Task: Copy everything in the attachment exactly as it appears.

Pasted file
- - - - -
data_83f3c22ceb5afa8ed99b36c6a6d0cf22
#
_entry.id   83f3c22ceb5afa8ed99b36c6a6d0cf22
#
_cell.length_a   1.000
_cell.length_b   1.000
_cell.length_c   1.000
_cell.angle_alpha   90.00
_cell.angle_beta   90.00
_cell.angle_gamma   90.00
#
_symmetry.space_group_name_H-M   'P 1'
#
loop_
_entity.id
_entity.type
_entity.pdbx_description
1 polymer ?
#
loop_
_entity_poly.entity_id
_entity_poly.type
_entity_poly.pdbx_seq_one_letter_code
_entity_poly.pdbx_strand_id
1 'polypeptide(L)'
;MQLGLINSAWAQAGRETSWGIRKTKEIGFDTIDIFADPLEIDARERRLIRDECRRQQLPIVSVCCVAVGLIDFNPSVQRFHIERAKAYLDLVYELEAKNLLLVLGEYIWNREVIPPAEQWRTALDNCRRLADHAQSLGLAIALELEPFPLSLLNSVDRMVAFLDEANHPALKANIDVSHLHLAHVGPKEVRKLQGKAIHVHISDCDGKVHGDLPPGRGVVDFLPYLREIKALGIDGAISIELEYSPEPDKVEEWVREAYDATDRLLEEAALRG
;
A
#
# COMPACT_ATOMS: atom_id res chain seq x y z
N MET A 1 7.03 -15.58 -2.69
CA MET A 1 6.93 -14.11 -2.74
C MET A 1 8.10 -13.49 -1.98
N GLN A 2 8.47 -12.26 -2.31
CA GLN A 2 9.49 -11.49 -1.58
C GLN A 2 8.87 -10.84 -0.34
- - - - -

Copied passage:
data_83f3c22ceb5afa8ed99b36c6a6d0cf22
#
_entry.id   83f3c22ceb5afa8ed99b36c6a6d0cf22
#
_cell.length_a   1.000
_cell.length_b   1.000
_cell.length_c   1.000
_cell.angle_alpha   90.00
_cell.angle_beta   90.00
_cell.angle_gamma   90.00
#
_symmetry.space_group_name_H-M   'P 1'
#
loop_
_entity.id
_entity.type
_entity.pdbx_description
1 polymer ?
#
loop_
_entity_poly.entity_id
_entity_poly.type
_entity_poly.pdbx_seq_one_letter_code
_entity_poly.pdbx_strand_id
1 'polypeptide(L)'
;MQLGLINSAWAQAGRETSWGIRKTKEIGFDTIDIFADPLEIDARERRLIRDECRRQQLPIVSVCCVAVGLIDFNPSVQRFHIERAKAYLDLVYELEAKNLLLVLGEYIWNREVIPPAEQWRTALDNCRRLADHAQSLGLAIALELEPFPLSLLNSVDRMVAFLDEANHPALKANIDVSHLHLAHVGPKEVRKLQGKAIHVHISDCDGKVHGDLPPGRGVVDFLPYLREIKALGIDGAISIELEYSPEPDKVEEWVREAYDATDRLLEEAALRG
;
A
#
# COMPACT_ATOMS: atom_id res chain seq x y z
N MET A 1 7.03 -15.58 -2.69
CA MET A 1 6.93 -14.11 -2.74
C MET A 1 8.10 -13.49 -1.98
N GLN A 2 8.47 -12.26 -2.31
CA GLN A 2 9.49 -11.49 -1.58
C GLN A 2 8.87 -10.84 -0.34